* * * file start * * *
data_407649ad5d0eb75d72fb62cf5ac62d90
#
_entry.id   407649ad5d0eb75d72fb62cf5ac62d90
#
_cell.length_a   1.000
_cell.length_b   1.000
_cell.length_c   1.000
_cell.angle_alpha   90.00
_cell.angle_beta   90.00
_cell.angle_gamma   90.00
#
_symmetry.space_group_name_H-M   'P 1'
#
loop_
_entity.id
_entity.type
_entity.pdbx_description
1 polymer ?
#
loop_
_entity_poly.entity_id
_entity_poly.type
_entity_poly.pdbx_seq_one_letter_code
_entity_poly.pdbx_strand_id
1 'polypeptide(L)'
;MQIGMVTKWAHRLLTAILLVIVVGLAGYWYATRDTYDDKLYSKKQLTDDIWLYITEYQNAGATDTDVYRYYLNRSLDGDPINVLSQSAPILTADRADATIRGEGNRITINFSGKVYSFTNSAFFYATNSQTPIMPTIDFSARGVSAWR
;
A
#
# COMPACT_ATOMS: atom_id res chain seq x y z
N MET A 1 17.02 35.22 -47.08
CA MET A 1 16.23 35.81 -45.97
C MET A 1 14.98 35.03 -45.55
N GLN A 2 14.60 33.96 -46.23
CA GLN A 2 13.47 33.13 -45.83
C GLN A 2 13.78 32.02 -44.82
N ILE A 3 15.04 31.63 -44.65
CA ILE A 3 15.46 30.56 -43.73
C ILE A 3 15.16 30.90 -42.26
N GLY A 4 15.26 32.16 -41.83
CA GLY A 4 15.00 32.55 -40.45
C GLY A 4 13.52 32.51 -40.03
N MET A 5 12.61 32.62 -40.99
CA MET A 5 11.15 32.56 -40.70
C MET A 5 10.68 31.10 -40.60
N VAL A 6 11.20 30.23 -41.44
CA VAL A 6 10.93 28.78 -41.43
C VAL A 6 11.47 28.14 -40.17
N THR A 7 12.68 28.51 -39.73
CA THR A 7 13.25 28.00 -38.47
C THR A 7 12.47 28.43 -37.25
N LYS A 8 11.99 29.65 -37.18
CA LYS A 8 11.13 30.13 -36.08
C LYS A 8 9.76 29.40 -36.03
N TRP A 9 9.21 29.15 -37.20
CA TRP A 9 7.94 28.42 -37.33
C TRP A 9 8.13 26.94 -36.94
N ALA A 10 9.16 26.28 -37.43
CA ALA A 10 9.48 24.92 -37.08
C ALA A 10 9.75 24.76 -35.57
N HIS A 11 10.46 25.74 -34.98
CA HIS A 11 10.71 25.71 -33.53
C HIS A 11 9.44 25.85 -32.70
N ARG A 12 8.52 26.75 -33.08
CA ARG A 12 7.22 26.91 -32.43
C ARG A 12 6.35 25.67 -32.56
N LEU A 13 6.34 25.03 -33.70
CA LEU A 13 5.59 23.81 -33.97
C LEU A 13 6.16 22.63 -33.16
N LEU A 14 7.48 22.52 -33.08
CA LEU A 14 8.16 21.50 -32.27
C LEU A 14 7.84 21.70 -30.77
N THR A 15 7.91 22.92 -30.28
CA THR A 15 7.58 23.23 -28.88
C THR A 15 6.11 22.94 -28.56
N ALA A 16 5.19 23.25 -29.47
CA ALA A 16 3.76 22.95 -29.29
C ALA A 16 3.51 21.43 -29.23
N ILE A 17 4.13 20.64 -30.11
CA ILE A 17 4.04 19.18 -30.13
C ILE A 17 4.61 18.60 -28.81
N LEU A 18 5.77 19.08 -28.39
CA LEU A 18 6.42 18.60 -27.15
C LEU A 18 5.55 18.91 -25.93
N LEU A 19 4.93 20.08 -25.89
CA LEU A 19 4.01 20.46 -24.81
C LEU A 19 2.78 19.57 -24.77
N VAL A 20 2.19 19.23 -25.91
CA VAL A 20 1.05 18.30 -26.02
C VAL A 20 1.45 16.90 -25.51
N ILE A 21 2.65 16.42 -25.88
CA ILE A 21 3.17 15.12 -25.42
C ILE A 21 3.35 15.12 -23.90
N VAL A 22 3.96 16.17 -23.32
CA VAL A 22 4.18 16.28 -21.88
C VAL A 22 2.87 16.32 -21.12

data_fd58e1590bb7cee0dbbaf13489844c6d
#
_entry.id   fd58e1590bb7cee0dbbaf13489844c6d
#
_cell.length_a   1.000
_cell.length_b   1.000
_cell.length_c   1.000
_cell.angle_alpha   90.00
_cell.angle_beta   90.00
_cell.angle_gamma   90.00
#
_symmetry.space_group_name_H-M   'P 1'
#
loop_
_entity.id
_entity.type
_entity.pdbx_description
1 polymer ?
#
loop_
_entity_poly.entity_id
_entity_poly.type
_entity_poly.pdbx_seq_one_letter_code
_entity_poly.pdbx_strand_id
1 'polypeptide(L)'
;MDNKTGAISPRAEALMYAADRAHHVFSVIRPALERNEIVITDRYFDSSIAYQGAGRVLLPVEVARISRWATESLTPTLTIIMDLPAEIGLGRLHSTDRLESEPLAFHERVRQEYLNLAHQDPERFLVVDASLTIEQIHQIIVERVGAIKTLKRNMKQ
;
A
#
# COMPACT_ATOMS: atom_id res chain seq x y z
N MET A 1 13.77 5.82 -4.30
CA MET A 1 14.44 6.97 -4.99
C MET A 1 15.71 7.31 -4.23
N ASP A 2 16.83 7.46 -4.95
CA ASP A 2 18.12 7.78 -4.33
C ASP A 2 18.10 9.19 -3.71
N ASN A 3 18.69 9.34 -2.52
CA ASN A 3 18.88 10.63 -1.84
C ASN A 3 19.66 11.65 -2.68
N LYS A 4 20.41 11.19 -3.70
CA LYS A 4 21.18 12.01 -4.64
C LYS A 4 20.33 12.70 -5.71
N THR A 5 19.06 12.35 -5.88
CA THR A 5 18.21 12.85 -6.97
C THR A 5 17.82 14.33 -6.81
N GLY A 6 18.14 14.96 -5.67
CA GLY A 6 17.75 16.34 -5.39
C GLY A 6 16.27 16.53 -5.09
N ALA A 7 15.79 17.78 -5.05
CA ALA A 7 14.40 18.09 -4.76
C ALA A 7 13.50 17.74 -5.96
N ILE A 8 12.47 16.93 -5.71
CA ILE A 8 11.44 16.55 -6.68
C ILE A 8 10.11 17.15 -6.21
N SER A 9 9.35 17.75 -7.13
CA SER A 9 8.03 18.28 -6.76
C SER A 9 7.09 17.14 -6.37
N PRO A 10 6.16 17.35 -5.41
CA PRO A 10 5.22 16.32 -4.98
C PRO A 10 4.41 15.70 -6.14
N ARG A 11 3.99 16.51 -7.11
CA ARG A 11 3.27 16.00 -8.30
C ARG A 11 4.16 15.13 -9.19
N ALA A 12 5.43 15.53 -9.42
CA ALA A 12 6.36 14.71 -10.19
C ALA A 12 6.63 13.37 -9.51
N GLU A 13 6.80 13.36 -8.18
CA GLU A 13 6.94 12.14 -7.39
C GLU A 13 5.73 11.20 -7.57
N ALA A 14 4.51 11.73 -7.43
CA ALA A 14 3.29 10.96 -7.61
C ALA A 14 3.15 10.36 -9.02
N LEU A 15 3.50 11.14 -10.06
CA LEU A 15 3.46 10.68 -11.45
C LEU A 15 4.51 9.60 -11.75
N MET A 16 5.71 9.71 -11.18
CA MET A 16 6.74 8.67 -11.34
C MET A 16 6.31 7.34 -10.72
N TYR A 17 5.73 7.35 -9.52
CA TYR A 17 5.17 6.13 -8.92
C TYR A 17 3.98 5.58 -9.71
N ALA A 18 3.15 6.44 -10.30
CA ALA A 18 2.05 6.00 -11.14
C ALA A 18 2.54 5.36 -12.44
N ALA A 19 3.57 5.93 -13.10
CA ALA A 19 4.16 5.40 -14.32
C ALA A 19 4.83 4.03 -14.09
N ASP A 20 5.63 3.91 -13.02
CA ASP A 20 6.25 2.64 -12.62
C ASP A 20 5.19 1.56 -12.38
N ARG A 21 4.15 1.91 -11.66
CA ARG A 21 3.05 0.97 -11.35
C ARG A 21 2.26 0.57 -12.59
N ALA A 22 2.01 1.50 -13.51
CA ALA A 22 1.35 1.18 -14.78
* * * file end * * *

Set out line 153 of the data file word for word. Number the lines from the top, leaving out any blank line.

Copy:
C SER A 9 7.09 17.14 -6.37